• Closing the gap can be done and as the OECD shows countries such as New Zealand, Spain and Norway have nearly achieved this.

Confidence

  • Although I hate to propel the evil rumour that women are less likely to ask for a pay rise (it’s offensive to brand all women with the ‘too nice’ stamp) women, as well as men, should be more proactive in regards to asking for a higher salary, a promotion, or other benefits
  • Research published by YouGov in 2013 has found that from a sample of 971 women who work full or part time, a minority of women (39%) say they would probably ask for a promotion or pay rise if they thought they deserved it, compared to a majority (52%) of men who say they would
  • Researchers in the US have found, however, that when employers mention that a salary is negotiable, women are more likely to haggle than men. When a salary is stated as non-negotiable, men are more likely to push the boundaries
  • Why are women afraid to challenge the system?

How can the gender gap be challenged?

  • In the UK, the Equality Act 2010 section 13 makes direct discrimination illegal and you can use this to challenge your employer
  • Taking Norway as an example, in 1993 a federally-regulated paternity leave quota was introduced, with a special 10-week quota allotted for fathers that could not be transferred to mothers. This encouraged huge shifts in attitudes from employers and the public towards gender roles and child-rearing. If you share out maternity and paternity leave, this means that women may not have to give up their careers, take more time out from work and therefore earn less money compared to men over their lifetime. Men will also feel more comfortable will taking paternity leave if it cannot be transferred to mothers, as maternity leave will not be at risk, prompting a shift in attitudes and behaviours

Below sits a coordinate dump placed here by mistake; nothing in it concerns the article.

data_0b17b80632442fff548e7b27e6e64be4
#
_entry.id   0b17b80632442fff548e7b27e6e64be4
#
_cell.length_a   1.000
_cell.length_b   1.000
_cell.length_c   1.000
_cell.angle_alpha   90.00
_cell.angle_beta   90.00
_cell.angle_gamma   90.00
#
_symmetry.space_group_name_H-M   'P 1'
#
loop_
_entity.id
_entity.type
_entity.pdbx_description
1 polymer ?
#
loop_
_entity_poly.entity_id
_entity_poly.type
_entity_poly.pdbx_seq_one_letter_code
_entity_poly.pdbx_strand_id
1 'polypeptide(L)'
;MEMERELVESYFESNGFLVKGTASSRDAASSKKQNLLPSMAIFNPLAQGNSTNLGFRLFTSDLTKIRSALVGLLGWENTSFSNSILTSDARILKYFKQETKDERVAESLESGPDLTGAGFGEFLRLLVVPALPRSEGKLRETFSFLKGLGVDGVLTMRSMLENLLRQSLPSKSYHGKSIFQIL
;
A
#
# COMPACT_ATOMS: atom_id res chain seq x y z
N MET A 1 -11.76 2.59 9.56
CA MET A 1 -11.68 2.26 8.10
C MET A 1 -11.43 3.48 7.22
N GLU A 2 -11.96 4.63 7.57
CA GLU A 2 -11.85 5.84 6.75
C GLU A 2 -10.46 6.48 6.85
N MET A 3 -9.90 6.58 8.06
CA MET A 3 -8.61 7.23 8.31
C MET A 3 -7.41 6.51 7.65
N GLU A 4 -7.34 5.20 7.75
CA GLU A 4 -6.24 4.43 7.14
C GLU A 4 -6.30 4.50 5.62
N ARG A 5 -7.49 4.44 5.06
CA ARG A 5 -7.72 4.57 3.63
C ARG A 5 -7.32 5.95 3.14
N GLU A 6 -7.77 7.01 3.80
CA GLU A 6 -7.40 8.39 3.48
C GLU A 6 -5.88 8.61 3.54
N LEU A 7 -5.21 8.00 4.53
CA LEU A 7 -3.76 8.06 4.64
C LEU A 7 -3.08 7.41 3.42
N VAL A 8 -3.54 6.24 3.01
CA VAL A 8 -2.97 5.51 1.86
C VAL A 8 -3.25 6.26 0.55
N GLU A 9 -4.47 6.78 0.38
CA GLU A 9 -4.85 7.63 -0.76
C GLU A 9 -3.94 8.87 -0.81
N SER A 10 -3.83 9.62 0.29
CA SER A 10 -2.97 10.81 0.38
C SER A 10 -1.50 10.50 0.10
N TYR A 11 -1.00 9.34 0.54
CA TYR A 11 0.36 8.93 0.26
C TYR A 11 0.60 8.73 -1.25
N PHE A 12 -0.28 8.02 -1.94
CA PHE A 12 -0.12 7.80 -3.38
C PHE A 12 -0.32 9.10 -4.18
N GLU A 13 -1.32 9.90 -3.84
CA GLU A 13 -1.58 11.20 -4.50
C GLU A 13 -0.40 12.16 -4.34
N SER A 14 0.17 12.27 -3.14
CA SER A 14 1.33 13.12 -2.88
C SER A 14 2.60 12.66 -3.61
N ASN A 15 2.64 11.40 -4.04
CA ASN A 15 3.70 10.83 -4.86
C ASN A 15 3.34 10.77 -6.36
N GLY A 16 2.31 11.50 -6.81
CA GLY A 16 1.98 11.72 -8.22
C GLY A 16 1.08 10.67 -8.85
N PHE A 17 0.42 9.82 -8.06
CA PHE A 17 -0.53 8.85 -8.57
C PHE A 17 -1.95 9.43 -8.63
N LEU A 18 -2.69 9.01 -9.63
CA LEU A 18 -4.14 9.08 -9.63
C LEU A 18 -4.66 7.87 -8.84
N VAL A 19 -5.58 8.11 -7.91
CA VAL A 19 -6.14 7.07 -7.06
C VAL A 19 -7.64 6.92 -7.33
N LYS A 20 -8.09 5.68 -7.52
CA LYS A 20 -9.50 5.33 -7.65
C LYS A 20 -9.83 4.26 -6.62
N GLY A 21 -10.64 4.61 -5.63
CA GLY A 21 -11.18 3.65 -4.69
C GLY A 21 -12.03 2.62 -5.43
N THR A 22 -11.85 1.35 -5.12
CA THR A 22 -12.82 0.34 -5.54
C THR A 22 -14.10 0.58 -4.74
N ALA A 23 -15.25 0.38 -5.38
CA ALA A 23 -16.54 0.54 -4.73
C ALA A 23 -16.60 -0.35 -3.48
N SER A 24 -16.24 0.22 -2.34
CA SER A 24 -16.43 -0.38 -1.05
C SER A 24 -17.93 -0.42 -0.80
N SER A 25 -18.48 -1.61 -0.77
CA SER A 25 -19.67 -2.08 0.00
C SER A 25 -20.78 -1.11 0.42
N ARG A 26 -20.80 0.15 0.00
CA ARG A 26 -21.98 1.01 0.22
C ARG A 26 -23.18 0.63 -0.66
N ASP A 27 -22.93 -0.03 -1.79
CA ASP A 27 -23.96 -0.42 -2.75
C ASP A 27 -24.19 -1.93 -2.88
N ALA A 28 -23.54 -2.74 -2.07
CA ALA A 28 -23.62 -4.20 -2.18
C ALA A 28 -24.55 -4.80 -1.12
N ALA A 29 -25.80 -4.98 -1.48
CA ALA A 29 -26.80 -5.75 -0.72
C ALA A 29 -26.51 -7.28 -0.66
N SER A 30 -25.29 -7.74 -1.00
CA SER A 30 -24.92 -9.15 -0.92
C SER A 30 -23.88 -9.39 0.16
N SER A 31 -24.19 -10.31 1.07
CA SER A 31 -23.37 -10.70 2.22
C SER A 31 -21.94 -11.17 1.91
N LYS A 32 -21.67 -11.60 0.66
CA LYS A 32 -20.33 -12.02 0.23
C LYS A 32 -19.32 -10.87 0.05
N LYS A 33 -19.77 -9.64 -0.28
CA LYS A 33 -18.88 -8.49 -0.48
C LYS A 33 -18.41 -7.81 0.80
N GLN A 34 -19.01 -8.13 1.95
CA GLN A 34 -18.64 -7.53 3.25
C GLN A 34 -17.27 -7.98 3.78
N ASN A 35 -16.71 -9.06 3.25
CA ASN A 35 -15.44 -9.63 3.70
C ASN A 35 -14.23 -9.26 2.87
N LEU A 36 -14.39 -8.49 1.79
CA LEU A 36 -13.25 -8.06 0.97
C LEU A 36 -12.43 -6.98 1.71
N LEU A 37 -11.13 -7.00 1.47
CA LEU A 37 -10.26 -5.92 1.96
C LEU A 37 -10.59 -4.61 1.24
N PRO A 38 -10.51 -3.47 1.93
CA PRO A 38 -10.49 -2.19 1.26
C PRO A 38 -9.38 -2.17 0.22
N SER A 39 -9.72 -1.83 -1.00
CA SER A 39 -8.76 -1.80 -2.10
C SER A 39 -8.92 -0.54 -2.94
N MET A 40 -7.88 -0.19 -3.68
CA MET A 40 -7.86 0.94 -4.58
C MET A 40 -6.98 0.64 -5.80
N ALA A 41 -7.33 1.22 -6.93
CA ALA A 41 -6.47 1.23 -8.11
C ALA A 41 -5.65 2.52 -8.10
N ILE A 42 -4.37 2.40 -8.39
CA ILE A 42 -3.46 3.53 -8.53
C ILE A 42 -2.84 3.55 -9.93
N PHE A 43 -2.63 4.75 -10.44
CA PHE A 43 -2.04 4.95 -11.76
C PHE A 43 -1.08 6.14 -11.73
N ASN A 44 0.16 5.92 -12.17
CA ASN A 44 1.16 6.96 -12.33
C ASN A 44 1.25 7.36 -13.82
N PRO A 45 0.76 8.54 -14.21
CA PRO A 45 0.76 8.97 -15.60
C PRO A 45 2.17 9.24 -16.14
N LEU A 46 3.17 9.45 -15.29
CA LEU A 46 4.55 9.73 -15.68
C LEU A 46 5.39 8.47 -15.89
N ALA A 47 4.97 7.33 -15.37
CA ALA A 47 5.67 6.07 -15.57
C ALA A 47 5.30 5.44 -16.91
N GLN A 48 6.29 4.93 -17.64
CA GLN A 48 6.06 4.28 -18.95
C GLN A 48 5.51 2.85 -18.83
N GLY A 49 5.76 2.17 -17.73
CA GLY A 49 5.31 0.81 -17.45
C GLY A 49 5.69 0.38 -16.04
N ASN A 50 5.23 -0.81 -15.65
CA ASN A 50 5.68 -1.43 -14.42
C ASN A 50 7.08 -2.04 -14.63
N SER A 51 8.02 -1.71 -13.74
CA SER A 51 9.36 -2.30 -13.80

• You could get rid of pay negotiations altogether, like interim CEO of Reddit Ellen Pao. This is controversial however, as pay negotiations, when approached by women, can be successful. Why would you get rid of one mechanism for flexibility?
  • We should challenge the stereotypes that stop women from entering certain careers and celebrate women who succeed in varied careers, from finance to maths to teaching
  • Earlier this month David Cameron outlined plans to increase the national living wage, which would ensure that women in those underpaid and undervalued roles are paid more. He also claims that companies with more than 250 employees will have to publish their pay gap (I can imagine a lot of resistance to this from big business!)
  • The pay gap can be immediately challenged if individuals have more open conversations between colleagues about salaries (don’t be shy – remember this isn’t against the law).

Hope this is helpful and has answered a few questions!

If you’d like to read more or campaign about the gender pay gap, visit The Fawcett Society’s website.

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4 thoughts on “A simple guide to the gender pay gap

  1. This really clarifies the gender pay gap. Thank you for sharing. I am so interested to hear if you have any further thoughts on the confidence dimension. Do you have any tips for raising confidence? and do you think that this is a major factor causing the pay gap?

    1. Hi Lauren,

      Thanks for visiting my blog and for commenting. I’ve just followed yours and it’s great to learn more about campaigns like Lean In that encourage more girls and women to be leaders. From my personal experience in a new role in the public sector I’m really encouraged to see strong, powerful women in very senior roles, although, in comparison to men, I’ve noticed many women still do themselves an injustice by publicly doubting themselves too much or degrading the importance of their work.